Who’s Fault is It?

Daddy's girl, wearing Daddy's hat

It’s 4:40 in the morning. I had gone to bed fretting about getting enough sleep only 5 hours ago. My five-year-old, Chasah, has entered the room. Reason?

Gollum!

Yup. You got it. That ficticious green fellow from the Lord of the Rings trilogy. Apparently he was plaguing my little darlings mind.

Of course, the first thing that comes to mind is, “Honey, that’s not real. Go back to bed.” And you make them tough it out. But that was bugging my conscience.

You see, it’s not her fault. She’s five, right? She’s still figuring out what is and isn’t real. When we put on a cartoon, she’s always the first to ask, “Daddy, is this a true story?” And usually it’s about unicorns or something outlandish.

I’ve heard thoughts that kids below the age of 6 can’t truly distinguish between what’s real and fake. Commercials or cartoons, whatever, they take it all as gospel truth.

This is a scary responsibility. It can become pretty huge in your brain if you actually think it through to it’s end.

I am, as dad, the front line for guarding her heart and mind. I am her shield. I am her refuge.

It’s my fault that I showed a 5-year-old a 9 hour trilogy filled with war, carnage and imaginary creatures, not hers. (By the way, she got a real kick out of Shelob the spider… but Gollum, nope. He has plagued the girl for months)

I think that sometimes we take for granted our place with little ones. We expect them to be adults too quickly, and consequently, we rob them of the very thing that will bring them into the Kingdom of God predominantly.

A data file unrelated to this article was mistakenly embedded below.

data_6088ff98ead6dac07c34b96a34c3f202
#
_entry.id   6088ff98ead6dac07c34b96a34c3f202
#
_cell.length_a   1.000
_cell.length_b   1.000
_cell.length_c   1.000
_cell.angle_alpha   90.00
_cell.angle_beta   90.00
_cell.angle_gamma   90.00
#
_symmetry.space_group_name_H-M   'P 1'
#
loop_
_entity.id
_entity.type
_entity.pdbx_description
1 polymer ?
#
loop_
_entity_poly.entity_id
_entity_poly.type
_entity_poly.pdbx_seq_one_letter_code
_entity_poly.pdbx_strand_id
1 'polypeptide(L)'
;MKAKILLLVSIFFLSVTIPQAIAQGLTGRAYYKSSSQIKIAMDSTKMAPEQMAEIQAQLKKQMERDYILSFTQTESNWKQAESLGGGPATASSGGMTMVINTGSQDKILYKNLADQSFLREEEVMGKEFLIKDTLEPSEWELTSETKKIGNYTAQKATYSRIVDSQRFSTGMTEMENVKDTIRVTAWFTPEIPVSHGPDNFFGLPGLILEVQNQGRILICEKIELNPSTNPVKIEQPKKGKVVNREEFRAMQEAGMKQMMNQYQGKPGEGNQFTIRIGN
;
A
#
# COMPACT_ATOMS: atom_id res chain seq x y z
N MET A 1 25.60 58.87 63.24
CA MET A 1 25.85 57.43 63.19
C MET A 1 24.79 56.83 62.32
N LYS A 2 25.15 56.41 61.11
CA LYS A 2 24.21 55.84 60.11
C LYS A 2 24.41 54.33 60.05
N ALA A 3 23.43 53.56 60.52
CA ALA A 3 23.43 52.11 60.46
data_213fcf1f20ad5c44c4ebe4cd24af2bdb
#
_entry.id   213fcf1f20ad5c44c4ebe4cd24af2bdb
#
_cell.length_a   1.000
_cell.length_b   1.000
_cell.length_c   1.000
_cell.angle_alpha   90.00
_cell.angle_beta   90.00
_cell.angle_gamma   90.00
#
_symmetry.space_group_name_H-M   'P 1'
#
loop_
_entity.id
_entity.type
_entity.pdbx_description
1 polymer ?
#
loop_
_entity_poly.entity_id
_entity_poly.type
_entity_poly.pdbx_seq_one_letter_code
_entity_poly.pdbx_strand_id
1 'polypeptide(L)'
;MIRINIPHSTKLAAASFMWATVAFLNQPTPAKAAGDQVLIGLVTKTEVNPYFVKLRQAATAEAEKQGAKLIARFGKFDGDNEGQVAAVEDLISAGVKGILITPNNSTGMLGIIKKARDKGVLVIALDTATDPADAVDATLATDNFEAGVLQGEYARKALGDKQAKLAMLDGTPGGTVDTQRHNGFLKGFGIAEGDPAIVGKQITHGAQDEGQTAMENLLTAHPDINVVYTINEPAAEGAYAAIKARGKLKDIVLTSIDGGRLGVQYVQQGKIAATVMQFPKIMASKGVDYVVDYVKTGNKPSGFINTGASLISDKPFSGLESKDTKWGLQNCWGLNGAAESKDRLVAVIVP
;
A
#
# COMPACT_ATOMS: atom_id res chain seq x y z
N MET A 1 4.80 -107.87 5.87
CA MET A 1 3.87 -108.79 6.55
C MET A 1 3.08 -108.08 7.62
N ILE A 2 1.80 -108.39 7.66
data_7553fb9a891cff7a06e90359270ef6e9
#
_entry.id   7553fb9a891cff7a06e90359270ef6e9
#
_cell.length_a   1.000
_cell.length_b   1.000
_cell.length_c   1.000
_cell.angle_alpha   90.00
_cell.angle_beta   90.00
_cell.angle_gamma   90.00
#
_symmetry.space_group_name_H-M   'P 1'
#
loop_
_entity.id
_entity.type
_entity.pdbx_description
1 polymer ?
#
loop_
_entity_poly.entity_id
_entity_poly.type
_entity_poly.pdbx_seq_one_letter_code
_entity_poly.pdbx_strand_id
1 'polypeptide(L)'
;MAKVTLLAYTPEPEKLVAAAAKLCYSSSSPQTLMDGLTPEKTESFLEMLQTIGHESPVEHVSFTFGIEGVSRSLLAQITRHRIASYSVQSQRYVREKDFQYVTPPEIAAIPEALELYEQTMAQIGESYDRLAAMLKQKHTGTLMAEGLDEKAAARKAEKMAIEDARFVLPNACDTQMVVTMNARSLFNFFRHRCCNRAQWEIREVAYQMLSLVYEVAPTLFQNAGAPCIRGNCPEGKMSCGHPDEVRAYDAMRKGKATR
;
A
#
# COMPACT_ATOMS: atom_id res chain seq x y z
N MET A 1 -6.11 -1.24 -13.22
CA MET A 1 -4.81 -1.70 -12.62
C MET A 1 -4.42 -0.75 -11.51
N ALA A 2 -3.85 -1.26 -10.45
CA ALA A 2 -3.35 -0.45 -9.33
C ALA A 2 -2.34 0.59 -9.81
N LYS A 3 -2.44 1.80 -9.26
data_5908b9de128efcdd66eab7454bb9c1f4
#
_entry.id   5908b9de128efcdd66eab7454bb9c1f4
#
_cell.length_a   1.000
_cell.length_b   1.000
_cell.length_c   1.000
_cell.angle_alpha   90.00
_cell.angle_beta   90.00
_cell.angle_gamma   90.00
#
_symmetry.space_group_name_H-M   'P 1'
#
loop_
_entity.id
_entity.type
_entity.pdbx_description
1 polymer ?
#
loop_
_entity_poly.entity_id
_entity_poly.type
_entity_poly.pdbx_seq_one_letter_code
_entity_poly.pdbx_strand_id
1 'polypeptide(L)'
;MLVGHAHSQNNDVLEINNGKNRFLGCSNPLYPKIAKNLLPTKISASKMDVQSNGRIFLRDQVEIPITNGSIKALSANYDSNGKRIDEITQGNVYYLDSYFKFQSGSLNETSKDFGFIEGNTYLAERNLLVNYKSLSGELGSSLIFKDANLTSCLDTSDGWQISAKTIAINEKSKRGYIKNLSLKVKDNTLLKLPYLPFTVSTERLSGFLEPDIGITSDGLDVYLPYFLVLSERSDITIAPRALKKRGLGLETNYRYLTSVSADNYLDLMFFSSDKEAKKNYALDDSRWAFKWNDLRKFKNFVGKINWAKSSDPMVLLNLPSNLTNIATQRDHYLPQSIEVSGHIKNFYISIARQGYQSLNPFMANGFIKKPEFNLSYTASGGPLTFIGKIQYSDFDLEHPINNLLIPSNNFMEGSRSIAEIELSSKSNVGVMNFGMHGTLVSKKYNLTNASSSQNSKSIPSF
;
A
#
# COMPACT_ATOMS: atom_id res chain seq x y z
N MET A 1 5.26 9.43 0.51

Belief.

When we saturate them with adult themes and thoughts, we kill that sweetness in them. Don’t be too quick to introduce big people stuff. I’ve been thinking about this with the music that I listen to as well. I enjoy some heavy hearted music, lyrics and poetry. But does my five-year-old need that? No. She needs Elmo. She needs fluffy and cuddly things.

Right now, as I type, she’s at my feet playing with dominos. She’s making many different structures, and is excited to show me each one, and then break it.

The truth about Chasah, is that she’ll follow me anywhere. She’ll take in whatever I give her. She’ll ingest whatever I put in front of her. This is because she believes me. She’s quick to believe.

I want to learn to take this responsibility to a much deeper level in my heart. This is fertile  ground for cultivating a mind that is open to God’s heart and beautiful world.

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2 thoughts on “Who’s Fault is It?

  1. Jama Fields Federspiel

    John, I LOVE the way you write. Your family is blessed to have you. Life isnt about being the perfect Dad or husband. Its about recognizing when we have areas to work on and then following through. This blog has a wealth of wisdom in it. We ARE responsible for our little ones and that is an area where a huge ball has been dropped in our society. We all want someone else to discilpline, nurture and teach them when it is us they look to as their first example.” I am so proud of you” doesnt even cover it really but I am; you will always be a part of us and we love you

    Reply
    1. John Cullimore Post author

      Wow, Jama. That was seriously encouraging. I had no idea you were reading my blog. Thank you so much.

      I also love hearing the stories about your grand kids. I’m sure that you’re a blast as a grandma, you were always a fun mama. You and Brian gave a lot to Jennifer and I… though it may not have seen like it then. You and Brian always exhibited a freedom to explore the world around us that I truly needed. You loved God and you didn’t seem (at least not to me) afraid to enjoy the world that he gave us to live in.

      Reply

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